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How did I feel to be Seventeen?

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It’s dangerous for me to remember what I want to talk about.  On Friday I lost time during therapy.  I spent an hour there and I only remember about ten minutes.

What I “knew” when I was seventeen was wrong:

I didn’t think there was anything sexual going on when we met C.  What he’d done was to play chess and teach us his own peculiar brand of psychology.  He used it to predict what we’d do.  He’d taught us we were in danger without him. He’d taught us we were dangerous without him.  We were the one’s who’d done things in front of him.  He’d taught us we were Evil.

It was my mum that got me out.  It doesn’t matter what you see first: a tooth, a claw or a tail.  When you see it’s a wolf dressed as a sheep, you know it’s a wolf.  No amount of bleating will change it back.  What my mum said didn’t change a single thing except I couldn’t deny that C had made me strip naked while he watched.  I still believed he was trying to help and I still believed I was dangerous.  But you can’t change a wolf into a sheep.

I knew I couldn’t convince V.  I knew that like me she believed we were dangerous together.  I knew that C wouldn’t allow me to get out without retribution and I knew I’d lose her.  I had no choice.  I failed.  I lost her.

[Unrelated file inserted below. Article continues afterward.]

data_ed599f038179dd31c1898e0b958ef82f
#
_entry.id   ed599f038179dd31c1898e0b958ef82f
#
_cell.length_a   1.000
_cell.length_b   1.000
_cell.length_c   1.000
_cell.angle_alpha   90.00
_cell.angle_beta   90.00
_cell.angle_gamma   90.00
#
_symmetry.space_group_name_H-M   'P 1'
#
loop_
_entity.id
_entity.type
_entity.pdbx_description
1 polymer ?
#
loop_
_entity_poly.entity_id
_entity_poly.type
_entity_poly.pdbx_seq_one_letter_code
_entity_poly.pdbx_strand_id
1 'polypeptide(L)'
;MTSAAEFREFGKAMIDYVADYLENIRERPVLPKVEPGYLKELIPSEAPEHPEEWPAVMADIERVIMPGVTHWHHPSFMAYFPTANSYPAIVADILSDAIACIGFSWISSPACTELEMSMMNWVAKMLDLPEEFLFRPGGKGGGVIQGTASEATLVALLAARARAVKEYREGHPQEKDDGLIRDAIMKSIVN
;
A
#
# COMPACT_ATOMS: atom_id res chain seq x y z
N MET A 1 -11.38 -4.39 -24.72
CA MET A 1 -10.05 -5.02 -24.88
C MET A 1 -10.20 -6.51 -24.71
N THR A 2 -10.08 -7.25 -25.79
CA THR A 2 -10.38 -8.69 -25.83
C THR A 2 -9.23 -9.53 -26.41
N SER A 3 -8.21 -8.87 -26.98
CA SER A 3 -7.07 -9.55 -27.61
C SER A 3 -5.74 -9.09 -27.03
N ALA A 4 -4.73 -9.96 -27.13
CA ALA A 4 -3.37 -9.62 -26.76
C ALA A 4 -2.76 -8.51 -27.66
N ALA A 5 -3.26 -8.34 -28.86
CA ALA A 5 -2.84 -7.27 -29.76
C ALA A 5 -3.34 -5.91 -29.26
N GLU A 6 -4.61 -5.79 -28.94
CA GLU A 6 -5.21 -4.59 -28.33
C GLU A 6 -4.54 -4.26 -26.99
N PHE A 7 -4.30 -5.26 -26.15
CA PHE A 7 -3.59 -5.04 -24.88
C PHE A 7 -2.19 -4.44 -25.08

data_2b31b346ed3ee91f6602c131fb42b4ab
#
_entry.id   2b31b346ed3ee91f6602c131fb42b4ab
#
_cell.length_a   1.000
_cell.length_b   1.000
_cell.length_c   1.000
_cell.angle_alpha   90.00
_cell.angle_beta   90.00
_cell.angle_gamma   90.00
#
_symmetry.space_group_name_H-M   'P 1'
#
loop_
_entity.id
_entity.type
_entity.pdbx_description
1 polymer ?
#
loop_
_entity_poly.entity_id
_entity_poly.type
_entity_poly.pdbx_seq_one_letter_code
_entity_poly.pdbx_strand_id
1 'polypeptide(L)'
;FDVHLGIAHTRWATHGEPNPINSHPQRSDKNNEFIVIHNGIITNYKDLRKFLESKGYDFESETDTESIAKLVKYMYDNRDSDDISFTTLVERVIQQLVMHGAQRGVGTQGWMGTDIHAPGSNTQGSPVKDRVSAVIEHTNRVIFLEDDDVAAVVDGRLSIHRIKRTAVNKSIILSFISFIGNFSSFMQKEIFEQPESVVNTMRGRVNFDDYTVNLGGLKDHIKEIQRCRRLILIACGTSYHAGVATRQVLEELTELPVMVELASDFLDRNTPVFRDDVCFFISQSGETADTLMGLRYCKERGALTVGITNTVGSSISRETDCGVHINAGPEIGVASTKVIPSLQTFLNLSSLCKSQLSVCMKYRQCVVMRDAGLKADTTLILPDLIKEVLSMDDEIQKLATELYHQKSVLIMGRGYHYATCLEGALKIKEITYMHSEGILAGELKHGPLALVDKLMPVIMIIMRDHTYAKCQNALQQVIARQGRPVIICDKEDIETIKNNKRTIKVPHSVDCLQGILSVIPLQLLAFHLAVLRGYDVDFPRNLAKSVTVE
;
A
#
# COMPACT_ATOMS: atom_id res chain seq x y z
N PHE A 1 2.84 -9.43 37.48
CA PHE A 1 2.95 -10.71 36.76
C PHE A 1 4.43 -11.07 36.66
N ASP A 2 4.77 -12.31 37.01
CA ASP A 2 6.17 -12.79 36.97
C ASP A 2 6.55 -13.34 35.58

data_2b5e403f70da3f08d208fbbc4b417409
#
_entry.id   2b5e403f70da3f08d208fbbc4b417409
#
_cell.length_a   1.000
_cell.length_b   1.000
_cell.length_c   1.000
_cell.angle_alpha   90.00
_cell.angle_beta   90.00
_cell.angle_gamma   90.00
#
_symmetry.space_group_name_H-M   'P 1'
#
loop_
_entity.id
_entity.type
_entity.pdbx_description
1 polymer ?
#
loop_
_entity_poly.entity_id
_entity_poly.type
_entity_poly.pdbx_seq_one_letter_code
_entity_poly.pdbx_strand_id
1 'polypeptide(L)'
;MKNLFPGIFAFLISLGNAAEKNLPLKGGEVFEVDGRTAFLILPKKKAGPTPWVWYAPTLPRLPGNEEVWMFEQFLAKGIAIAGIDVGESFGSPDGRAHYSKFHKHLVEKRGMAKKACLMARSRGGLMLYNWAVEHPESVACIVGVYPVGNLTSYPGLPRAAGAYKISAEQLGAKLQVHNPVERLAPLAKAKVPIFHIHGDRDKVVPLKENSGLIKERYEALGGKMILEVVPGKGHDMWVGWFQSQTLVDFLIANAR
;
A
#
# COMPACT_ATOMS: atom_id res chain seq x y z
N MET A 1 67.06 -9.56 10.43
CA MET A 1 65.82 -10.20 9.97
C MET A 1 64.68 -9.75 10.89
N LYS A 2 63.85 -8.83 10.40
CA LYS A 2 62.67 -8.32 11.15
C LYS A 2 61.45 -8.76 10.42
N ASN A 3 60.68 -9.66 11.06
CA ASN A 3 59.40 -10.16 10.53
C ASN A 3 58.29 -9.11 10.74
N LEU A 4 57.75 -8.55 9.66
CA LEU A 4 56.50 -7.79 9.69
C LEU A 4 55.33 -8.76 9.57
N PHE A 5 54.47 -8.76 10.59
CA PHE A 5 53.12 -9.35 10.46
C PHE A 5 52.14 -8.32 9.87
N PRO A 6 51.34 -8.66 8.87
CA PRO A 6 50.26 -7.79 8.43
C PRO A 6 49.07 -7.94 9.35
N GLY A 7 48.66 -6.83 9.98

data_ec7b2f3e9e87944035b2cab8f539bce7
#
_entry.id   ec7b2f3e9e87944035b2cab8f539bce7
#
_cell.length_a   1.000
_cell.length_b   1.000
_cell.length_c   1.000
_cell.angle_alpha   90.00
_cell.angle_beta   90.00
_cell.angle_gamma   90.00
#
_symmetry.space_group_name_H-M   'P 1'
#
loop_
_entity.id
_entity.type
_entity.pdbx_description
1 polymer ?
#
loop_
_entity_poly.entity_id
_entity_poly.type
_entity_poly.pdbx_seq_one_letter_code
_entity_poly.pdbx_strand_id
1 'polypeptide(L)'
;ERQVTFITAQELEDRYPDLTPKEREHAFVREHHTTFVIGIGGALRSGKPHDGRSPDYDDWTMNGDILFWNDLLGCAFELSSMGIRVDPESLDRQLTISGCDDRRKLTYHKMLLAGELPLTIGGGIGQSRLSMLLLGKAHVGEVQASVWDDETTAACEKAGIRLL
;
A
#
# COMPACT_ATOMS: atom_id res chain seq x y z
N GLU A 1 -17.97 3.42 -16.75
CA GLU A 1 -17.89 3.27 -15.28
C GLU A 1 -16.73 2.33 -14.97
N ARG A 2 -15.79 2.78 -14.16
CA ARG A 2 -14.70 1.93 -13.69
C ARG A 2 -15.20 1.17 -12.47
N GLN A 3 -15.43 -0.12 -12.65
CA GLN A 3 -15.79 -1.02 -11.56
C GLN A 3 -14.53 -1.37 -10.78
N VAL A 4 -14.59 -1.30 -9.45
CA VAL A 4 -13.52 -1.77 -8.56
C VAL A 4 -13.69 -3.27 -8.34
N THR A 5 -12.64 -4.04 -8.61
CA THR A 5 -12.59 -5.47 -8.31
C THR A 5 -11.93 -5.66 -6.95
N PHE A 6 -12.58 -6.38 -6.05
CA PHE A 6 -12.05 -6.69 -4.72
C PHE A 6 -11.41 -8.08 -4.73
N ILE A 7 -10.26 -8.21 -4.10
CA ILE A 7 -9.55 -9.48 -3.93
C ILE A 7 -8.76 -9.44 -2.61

How did I feel to be Seventeen?

Alone.  I became locked in for months trying to find any way I could protect her, looking for any way to get her out.  It was obsessive but I couldn’t abandon her.  I feel like my subconscious is still trying to solve that problem even now; looking for any way to save her.  Yet at seventeen all of this was in conflict with the fact I thought I was evil.

How did I feel to be Seventeen?

Struck dumb.  I wanted to talk about what had happened but couldn’t speak a word.  I tried over and over.  I tried to talk to the police and couldn’t find a single thing to tell them.  I tried to talk to a therapist for over six months.  I tried to write it down but could barely get to the second sentence.  I could talk about C’s own brand of psychology, but I couldn’t speak of the evil things it predicted we’d do.  I could talk about C’s dislike of religion, but I couldn’t talk about what we did in front of him.  This is the heart of The Confusion I’ve spoken about before.  This was the silence that overwhelmed me.

Last week I remembered what this silence felt like and it overwhelmed me again.  There’s a link in everything I couldn’t speak of and in everything I couldn’t remember.  Whenever I tried to talk about what C did it came out as “I am evil”.  I was so afraid these three words would escape my lips that I couldn’t speak at all.

And even here now, posting on AS, it’s the same phrase that threatens to creep out from my subconscious.

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